It is not like Eleje is the first woman to be appointed into an executive or board position of central banks around the world, and the CBN in particular or any other institution, as before her were the likes of Mrs Sarah Alade, a former Deputy Governor, who had acted for three months as the CBN Governor, and even more recently Mrs Aishah Ahmad, who replaced Alade in October 2017, upon the latter’s retirement.

What makes this new currency signee different is not only in the fact that she has joined the league of female firsts in Nigeria, but also the fact that she has set a continental (African) record. Women like Queen Amina of Zaria; Queen Moremi of Ife, Mrs Winnie Mandela of South Africa, easily come to mind in the area of politics.

More recently are the likes of Dr Ngozi Okonjo-Iweala, Nigeria’s first female Minister of Finance, who was also a former World Bank Managing Director, and even Mrs Diezani Alison-Madueke, her counterpart in the Petroleum Ministry.

Since Okonjo-Iweala, the Finance Ministry has been headed by a woman, including Mrs Kemi Adeosun, and currently Mrs Zainab Ahmed.

Worldwide, many a women had set records in different fields of endeavour – politics like late Mrs Margaret Thatcher of Great Britain; Indira Ghandi of India and even in fundamentalist Islamic states like Benazir Bhutto of Pakistan, all of whom had done their bit in leaving strong footprints in the sands of time.

Little wonder then that they say, train a woman and you’ve trained a nation.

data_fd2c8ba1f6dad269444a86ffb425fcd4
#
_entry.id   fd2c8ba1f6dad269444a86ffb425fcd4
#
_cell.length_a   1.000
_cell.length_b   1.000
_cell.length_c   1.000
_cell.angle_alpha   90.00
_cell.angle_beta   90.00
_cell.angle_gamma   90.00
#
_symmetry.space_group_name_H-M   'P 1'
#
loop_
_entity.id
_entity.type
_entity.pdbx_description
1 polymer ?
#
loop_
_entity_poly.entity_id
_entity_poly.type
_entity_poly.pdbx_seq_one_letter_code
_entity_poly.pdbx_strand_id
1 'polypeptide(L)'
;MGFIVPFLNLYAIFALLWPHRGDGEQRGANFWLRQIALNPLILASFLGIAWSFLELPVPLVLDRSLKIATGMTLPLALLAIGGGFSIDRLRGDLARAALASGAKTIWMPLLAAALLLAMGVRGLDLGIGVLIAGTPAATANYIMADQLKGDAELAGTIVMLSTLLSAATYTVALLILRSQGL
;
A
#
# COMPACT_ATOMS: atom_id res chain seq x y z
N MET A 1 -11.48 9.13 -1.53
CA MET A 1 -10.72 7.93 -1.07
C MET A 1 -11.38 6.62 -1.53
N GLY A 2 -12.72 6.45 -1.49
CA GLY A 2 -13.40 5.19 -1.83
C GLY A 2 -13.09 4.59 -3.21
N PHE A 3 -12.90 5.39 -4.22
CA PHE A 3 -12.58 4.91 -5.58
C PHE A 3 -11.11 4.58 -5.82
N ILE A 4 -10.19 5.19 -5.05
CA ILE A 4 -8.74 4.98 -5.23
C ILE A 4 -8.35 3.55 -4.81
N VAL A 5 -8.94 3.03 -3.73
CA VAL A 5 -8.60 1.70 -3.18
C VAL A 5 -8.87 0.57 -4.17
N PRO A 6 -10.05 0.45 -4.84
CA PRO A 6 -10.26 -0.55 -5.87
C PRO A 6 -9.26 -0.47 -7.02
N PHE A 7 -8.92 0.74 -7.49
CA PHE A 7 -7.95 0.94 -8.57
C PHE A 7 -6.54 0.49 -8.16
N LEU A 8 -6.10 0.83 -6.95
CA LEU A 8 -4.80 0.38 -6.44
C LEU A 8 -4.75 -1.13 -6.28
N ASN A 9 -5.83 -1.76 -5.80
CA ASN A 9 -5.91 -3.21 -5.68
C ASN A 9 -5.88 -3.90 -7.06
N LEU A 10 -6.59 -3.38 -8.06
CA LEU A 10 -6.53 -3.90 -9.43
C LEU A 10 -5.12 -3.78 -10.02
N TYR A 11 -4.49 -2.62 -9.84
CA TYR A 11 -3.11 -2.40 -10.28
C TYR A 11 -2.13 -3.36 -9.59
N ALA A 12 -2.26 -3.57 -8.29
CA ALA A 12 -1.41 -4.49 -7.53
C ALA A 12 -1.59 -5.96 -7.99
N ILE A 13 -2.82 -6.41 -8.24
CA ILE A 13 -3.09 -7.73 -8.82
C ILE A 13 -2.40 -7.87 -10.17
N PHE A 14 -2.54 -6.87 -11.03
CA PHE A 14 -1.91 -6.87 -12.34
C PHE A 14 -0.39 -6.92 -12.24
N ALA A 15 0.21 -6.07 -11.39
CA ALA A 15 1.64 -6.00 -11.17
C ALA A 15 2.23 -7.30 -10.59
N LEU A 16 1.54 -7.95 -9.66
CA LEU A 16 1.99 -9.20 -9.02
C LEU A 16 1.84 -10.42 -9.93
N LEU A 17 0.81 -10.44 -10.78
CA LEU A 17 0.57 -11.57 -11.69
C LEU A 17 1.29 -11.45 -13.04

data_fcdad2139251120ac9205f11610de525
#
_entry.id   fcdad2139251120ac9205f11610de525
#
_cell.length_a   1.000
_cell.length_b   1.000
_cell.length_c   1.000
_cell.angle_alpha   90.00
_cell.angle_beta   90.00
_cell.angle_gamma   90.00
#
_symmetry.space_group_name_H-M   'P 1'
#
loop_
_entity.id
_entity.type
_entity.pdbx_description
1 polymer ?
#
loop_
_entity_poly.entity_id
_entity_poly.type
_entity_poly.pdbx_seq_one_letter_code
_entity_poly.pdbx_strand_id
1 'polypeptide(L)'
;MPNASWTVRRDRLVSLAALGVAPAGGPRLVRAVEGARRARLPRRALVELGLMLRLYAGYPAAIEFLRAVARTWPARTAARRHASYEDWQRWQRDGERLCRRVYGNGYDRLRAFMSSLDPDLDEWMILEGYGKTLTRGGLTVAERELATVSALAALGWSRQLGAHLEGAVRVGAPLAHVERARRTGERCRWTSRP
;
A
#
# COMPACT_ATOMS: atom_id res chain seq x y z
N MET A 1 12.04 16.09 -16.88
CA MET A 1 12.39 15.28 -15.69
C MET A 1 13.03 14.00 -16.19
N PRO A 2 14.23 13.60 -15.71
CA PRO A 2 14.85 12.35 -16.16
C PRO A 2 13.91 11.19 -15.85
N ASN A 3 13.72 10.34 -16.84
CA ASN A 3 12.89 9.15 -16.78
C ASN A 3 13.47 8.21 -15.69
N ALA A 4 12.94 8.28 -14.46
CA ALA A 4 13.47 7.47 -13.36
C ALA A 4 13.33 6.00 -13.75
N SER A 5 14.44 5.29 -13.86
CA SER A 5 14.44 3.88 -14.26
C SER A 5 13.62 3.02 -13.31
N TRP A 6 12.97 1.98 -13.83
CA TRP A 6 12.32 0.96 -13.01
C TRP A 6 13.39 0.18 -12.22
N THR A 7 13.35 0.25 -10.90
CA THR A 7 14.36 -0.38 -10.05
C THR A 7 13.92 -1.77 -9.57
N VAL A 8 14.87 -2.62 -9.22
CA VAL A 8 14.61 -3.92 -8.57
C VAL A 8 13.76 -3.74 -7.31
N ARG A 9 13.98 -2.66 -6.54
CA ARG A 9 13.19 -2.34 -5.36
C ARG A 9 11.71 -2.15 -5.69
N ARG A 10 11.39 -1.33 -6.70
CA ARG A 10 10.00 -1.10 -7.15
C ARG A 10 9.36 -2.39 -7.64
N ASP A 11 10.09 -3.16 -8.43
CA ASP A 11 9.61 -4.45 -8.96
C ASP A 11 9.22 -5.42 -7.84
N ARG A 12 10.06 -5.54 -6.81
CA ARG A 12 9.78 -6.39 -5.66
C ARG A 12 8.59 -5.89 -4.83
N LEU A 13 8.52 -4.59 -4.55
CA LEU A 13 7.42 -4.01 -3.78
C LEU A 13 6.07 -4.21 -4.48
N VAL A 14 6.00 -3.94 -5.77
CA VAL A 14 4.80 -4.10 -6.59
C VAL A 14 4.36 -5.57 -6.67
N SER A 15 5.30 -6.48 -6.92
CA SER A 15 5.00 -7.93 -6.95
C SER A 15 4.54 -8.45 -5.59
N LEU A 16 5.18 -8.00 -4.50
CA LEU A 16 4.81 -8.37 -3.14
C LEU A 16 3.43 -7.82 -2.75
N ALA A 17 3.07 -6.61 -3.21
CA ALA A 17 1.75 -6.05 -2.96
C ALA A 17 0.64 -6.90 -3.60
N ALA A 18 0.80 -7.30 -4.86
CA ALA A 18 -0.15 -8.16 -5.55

Although God called her woman, which some sceptics interpret as “woo unto man”, but God clearly defined the woman as a helper.

A whole lot of successes and breakthroughs have been achieved in the world whenever men recognised women as such, and accorded them their due place in the society.

Israel was freed from annihilation, when Esther, the beautiful Jewish wife of the Persian king Ahasuerus (Xerxes I), and her cousin Mordecai, persuaded the king to retract an order for the general annihilation of Jews throughout the empire by casting lots (purim).

Indeed, Moses’ leadership and patriotism may never have come to light if his mother hadn’t been smart enough to have put him in a basket into the river for Pharaoh’s daughter to see. The worst could have happened if it was an Egyptian son that had discovered him first! Again, Mrs Christine Lagarde has been making waves in global monetary issues as IMF Managing Director, since her appointment in May 2011.

It is no wonder then that the current CBN Governor, Godwin Emefiele, is desirous of having more women in the monetary system. But who is the new money woman? Eleje is married with children, and enjoys counselling, mentoring, and brisk walking at her leisure.

At the time she joined the CBN, she probably had no idea she would one day break a jinx. How could she? She was a graduate who just wanted a good job like any other person She has a Bachelor’s degree in General and Applied Psychology (1981), and a Masters in Organisational Psychology (1984), both from the University of Jos, Nigeria, and joined the services of the CBN same year.

The relatively unknown lady continued to do her thing the best way she knew how, with little idea that something was distinct about her work ethic, which got her bosses’ attention and began to groom her for higher responsibilities.

Still unknown to her, she couldn’t have imagined where all that would end; she becomes the first woman to sign the Naira, that’s where!

Where did she come from? The official profile exclusively obtained by The Guardian from CBN is quiet about Eleje’s past, except to indicate that she rose through the ranks to become a Director in 2018.

Thus, her career trajectory has seen her work in Administration Department (1984-1985), Foreign Exchange Department (1985-1988), Banking Operations Department (1988-2000), and Currency Operations Department (2001 to date). She attained the executive cadre in January 2006, following her promotion as Assistant Director and later became a Deputy Director in August 2010.